Elizabeth Ross Hubbell is an educational technology consultant at McREL

McREL is a non-profit, non-partisan education research and development organization that since 1966 has turned knowledge about what works in education into practical, effective guidance and training for teachers and education leaders across the U.S. and around the world.


  • Roberson says:

    I have been very interested in online instruction, however, I am not completely sold on the idea. Many of my concerns are the same as the missing physical cues mentioned. I believe these are very important cues for teachers to know how to guide their instruction. Maybe my interest lies in how my teachers can provide extra help to students via online instruction. But how can I implement this in an elementary school, especially when 1/2 of the teachers aren’t “fluent” with technology and/or don’t believe in doing anything “extra” if they don’t get paid for it?

  • Evelyn J. Louis says:

    Utilizing strategies will help to keep students highly engaged with content assigned.

  • Stacy Price says:

    Online learning is definitely different. I have gotten two masters on line. One needs to train themselves in how it is formatted and that learning is taking place even though one is not making personal contact.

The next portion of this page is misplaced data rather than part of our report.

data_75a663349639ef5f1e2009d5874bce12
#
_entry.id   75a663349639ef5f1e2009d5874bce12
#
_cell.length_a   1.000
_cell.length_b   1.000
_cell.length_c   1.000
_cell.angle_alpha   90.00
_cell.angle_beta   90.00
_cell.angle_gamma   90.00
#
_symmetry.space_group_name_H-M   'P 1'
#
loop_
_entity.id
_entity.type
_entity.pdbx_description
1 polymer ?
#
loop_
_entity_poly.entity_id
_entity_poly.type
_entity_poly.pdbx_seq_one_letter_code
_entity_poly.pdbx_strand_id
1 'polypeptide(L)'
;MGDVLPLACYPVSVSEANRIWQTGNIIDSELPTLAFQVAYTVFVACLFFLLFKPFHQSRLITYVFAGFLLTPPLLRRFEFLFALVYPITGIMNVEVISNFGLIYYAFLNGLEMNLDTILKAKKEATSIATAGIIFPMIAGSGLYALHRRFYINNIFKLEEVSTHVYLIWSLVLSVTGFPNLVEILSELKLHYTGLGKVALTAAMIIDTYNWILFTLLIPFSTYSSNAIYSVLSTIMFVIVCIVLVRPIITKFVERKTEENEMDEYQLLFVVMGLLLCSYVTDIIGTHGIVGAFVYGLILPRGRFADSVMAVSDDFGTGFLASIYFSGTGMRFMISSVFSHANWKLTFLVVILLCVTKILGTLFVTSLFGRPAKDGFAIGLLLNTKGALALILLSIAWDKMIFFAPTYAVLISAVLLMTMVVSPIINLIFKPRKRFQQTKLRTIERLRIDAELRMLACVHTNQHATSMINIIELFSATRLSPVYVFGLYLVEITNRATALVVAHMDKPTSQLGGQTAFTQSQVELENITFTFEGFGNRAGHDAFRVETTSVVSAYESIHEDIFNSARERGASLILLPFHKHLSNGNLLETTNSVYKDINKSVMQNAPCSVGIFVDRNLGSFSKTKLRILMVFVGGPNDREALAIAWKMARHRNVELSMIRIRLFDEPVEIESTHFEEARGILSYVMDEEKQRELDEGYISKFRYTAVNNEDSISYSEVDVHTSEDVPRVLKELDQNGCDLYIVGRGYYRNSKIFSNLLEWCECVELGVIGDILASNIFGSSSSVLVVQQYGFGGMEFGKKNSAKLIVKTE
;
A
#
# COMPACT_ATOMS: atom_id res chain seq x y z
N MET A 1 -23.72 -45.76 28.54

• theresa kallstrom says:

    When the leader of a school makes new learning exciting, teachers who usually aren’t interested in doing anything extra will get hooked into looking into new possibilities. It has been my experience that teachers who are curious will take professional development without being paid when they feel that the training is worthwhile. The school leader needs to find a way to motivate, encourage, and appreciate staff who go the extra mile. It is catching and soon everyone will want to be on board.

  • Brett says:

    This is absolutely the future of education. Also, it allows multiple opportunities for students to learn at their own pace and ensure a mastery of the objective. Keep in mind, it is the teachers who are holding back technology in the classroom, whether it is fear or laziness. Students have grown up with this technology and they embrace it. Not only do they expect this technology, they expect it to be individualized for their needs while also demonstrating the use of this knowledge through application. It is indeed a very exciting time to be a part of education.

  • Claudia Stanko-Bedell says:

    Individualized on-line instruction is definitely the wave of the future. I have begun to use it with Compass Learning where every student in special education is working individually on different objectives based upon a pre-test that they take in a specific area of instruction. I found it difficult to monitor each child’s progress. Some special education students were simply guessing and not really participating fully. Some enjoyed the graphics and didn’t understand the instruction.